"Birds - Their habits and skills", by Gisela Kaplan & Lesley J.
Rogers. Allen and Unwin. 2001.
Contains an amazing amount of material, but some caution on the part of the
reader is indicated, I suggest. My thoughts became directed along that path
when I read on page 50:
"Lyrebirds are famous for their dancing displays as well as their
versatile vocal displays. These vocalisations contain beautiful musical
sequences as well as exquisitely mimicked sequences of other bird sounds and
even car horns, chainsaws, horses, dogs, and many other animate and
inanimate objects, all strung together to make a statement and attract a
There is a superscript "40" at the end of that, and I couldn't wait to check
the reference to see who was responsible for that arrant nonsense about car
horns, chainsaws, etc.
Imagine my amazement - and horror - when I found (p. 211) it to be a
reference to a paper that I co-authored:
"40 Robinson, F.N. and Curtis, H.S. (1996) The vocal displays of the
lyrebird (sic) (Menuridae). Emu, 96, 258-275."
But what Norman and I had actually written is this:
"In all the recordings made during the breeding season, only the sounds
of birds and mammals were mimicked. No sounds of human or mechanical origin
nor mimicry of corvids that are predators of Superb Lyrebird eggs were
heard." (Pp. 261/2 of Emu.)
And that was based (with each of us) on 30 years of studying lyrebirds and
hundreds of hours of tape recorded lyrebird display song. (And before
anyone jumps on me, note that we were referring to lyrebirds in the wild and
only to their breeding season song.)
It appears that the authors hadn't even read the summary at the beginning of
that paper either, where we said: "There was no evidence of mimicry of
My immediate reaction was, "Ah, the authors are quoting references just to
impress, without having actually read them." But there I did them an
injustice, for I find that the references are not listed as such. They are
merely called "Notes". But it would have been more appropriate, to have
shown them as "Suggested further reading."
I found myself in good company, for on the same page as the lyrebird
material, the authors also say, "The bower of the tooth-billed bowerbird is
particularly elaborate in size and number of objects displayed." The "note"
"Frith, C.B. and Frith, D.W. (1993) Courtship display of the
tooth-billed bowerbird (Scenopoeetes dentirostris). Emu, 93, 129-136.
And what do the Friths say? Page 129 of Emu :
"Sc. dentirostris do not construct a grass or stick bower as do males of
other polygynous bowerbirds, but clear an area on the forest floor that
encompasses the trunk of at least one 'display tree'. Males collect leaves
and lay them with their paler side uppermost on this display court. ... We
consider the frequently used terms stage, playground and bower to describe
this display court misleading and inappropriate."
So, a "bower" that is "particularly elaborate in size and number of objects
displayed"? Hardly! No, the authors didn't read this one, either.
The publishers could have been expected to give the authors better editorial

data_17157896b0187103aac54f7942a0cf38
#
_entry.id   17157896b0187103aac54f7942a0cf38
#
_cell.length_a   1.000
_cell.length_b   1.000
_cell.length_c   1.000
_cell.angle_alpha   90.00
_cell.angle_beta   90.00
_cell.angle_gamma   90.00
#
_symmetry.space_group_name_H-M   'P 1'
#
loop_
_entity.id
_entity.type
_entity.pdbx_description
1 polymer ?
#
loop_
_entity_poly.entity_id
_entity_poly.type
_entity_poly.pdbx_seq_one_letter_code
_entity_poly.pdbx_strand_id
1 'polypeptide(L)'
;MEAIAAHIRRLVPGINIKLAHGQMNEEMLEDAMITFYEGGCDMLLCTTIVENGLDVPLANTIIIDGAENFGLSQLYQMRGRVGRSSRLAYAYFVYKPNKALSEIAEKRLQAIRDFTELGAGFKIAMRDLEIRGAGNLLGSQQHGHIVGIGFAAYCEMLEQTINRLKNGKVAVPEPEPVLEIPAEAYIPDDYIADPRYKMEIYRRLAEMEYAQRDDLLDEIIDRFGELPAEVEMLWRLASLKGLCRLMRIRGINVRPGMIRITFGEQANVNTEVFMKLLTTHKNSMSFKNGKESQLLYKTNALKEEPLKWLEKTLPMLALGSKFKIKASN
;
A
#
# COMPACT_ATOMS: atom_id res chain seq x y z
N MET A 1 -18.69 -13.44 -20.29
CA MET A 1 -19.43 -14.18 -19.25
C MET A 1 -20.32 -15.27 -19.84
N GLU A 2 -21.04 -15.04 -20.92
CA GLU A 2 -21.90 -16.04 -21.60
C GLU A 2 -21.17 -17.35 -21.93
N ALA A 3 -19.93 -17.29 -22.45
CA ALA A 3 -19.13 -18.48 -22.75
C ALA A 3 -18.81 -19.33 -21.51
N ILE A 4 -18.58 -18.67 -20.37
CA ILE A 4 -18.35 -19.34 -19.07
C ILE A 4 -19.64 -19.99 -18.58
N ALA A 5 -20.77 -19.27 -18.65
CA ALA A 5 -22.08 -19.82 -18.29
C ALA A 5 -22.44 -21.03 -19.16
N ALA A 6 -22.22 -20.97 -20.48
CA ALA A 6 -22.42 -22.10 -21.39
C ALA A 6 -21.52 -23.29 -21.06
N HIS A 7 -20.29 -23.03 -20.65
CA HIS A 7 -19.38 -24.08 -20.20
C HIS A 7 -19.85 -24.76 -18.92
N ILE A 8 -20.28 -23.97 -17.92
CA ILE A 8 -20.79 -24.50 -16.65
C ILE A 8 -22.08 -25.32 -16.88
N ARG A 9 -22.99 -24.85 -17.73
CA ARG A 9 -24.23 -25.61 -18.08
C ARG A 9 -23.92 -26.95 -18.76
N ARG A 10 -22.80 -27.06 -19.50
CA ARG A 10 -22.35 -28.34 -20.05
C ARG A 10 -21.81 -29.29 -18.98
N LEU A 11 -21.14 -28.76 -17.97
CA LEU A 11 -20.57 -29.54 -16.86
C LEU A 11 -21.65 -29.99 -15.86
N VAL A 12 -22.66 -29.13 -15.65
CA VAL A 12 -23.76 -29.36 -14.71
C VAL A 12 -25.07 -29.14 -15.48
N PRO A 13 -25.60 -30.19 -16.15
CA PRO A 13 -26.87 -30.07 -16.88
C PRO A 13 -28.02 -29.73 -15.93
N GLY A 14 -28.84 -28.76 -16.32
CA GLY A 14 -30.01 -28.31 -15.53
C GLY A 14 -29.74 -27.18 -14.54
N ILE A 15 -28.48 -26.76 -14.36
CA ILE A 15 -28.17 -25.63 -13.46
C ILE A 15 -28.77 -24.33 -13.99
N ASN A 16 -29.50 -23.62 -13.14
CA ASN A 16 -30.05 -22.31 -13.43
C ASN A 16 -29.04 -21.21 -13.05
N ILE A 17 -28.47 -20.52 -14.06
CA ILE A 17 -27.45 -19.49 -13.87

assistance than they have. For example, on page 65 the authors wrote,
"Similar burrows, only wider and higher at the end, are dug by kingfishers
which tend to choose entrance sites higher off the ground than pardalotes
"Presumably the authors knew what they meant by a burrow entrance "higher
off the ground", but it's a mystery to this reader. A good editor would
have required that to be reworded.
And on page 63, in a discussion of nest locations, one finds:
"Only a little safer is the choice made by the South American great
potoo which, similar to Australian nightjars, places its egg on the upper
jagged platform of a broken off tree trunk."
But I guess a general editor couldn't really be expected to know that all
three species of Australian nightjars simply lay a single egg on a small
bare patch of ground.
Do the authors know this? Well, yes, they probably do. The "note" they
give is the reference for a paper about the owlet-nightjar, and no doubt
owlet-nightjar was what they meant to say. But it's not what they wrote, is
The editor must surely accept some of the blame for the unhelpful way these
"Notes" are set out. They are not arranged alphabetically by author, but
for each chapter they are simply serially numbered in the order in which the
statements to which they relate appear. This is fine except where the same
reference appears more than once.
"Ibid." is OK, for you have the previous reference immediately above, but
how do you find the reference when all you are given is the author's name,
the date, and "op. cit.", when the references aren't alphabetical by author?
If you have the book, try this exercise. In the discussion of cooperative
breeding on page 68 one is referred to Note 40. Note 40 (page 213) reads:
"40 Stacey and Koenig (1990). op. cit."
Now try to find that original citation. No doubt it's there somewhere, but
I haven't found it yet.
It would have been so simple, wherever "op. cit." is used, to add after it
the number of the note in which the reference is given in full.
The book gathers together a lot of useful information about birds. It is
unfortunate that it also contains some misinformation. It would be good to
see a revised edition, where these problems have been fixed.
Syd Curtis in Brisbane.
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